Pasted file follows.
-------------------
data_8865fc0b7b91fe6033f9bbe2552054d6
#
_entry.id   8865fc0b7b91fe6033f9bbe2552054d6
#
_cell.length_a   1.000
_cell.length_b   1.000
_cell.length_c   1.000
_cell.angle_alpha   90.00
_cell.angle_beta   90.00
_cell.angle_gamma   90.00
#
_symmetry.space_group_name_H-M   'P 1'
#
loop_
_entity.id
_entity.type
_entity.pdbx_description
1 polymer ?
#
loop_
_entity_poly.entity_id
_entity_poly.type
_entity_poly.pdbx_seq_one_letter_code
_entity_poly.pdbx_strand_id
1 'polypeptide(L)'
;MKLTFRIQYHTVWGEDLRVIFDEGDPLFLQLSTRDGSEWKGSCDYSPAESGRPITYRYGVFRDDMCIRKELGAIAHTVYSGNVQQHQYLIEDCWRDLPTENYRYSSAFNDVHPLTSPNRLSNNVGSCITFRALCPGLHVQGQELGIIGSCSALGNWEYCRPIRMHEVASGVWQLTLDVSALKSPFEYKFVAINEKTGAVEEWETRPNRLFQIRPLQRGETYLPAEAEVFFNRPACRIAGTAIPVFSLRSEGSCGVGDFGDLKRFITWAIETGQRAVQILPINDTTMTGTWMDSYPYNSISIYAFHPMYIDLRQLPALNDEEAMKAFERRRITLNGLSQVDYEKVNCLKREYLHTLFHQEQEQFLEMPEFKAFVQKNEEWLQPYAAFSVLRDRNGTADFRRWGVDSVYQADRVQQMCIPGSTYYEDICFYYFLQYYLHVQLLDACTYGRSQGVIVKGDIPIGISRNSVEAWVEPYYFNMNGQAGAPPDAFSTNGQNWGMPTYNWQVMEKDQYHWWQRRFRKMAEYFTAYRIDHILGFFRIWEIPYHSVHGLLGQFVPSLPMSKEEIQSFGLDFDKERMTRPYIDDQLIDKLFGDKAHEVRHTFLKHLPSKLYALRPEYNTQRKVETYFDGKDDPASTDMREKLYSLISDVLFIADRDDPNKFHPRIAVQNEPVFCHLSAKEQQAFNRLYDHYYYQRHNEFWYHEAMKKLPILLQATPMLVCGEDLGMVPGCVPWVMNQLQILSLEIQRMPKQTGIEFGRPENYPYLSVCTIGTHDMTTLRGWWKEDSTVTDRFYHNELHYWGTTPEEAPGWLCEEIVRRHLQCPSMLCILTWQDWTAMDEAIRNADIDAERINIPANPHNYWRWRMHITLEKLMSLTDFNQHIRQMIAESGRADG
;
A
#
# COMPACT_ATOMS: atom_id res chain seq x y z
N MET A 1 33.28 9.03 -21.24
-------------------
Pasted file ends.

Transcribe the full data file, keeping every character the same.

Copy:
data_8865fc0b7b91fe6033f9bbe2552054d6
#
_entry.id   8865fc0b7b91fe6033f9bbe2552054d6
#
_cell.length_a   1.000
_cell.length_b   1.000
_cell.length_c   1.000
_cell.angle_alpha   90.00
_cell.angle_beta   90.00
_cell.angle_gamma   90.00
#
_symmetry.space_group_name_H-M   'P 1'
#
loop_
_entity.id
_entity.type
_entity.pdbx_description
1 polymer ?
#
loop_
_entity_poly.entity_id
_entity_poly.type
_entity_poly.pdbx_seq_one_letter_code
_entity_poly.pdbx_strand_id
1 'polypeptide(L)'
;MKLTFRIQYHTVWGEDLRVIFDEGDPLFLQLSTRDGSEWKGSCDYSPAESGRPITYRYGVFRDDMCIRKELGAIAHTVYSGNVQQHQYLIEDCWRDLPTENYRYSSAFNDVHPLTSPNRLSNNVGSCITFRALCPGLHVQGQELGIIGSCSALGNWEYCRPIRMHEVASGVWQLTLDVSALKSPFEYKFVAINEKTGAVEEWETRPNRLFQIRPLQRGETYLPAEAEVFFNRPACRIAGTAIPVFSLRSEGSCGVGDFGDLKRFITWAIETGQRAVQILPINDTTMTGTWMDSYPYNSISIYAFHPMYIDLRQLPALNDEEAMKAFERRRITLNGLSQVDYEKVNCLKREYLHTLFHQEQEQFLEMPEFKAFVQKNEEWLQPYAAFSVLRDRNGTADFRRWGVDSVYQADRVQQMCIPGSTYYEDICFYYFLQYYLHVQLLDACTYGRSQGVIVKGDIPIGISRNSVEAWVEPYYFNMNGQAGAPPDAFSTNGQNWGMPTYNWQVMEKDQYHWWQRRFRKMAEYFTAYRIDHILGFFRIWEIPYHSVHGLLGQFVPSLPMSKEEIQSFGLDFDKERMTRPYIDDQLIDKLFGDKAHEVRHTFLKHLPSKLYALRPEYNTQRKVETYFDGKDDPASTDMREKLYSLISDVLFIADRDDPNKFHPRIAVQNEPVFCHLSAKEQQAFNRLYDHYYYQRHNEFWYHEAMKKLPILLQATPMLVCGEDLGMVPGCVPWVMNQLQILSLEIQRMPKQTGIEFGRPENYPYLSVCTIGTHDMTTLRGWWKEDSTVTDRFYHNELHYWGTTPEEAPGWLCEEIVRRHLQCPSMLCILTWQDWTAMDEAIRNADIDAERINIPANPHNYWRWRMHITLEKLMSLTDFNQHIRQMIAESGRADG
;
A
#
# COMPACT_ATOMS: atom_id res chain seq x y z
N MET A 1 33.28 9.03 -21.24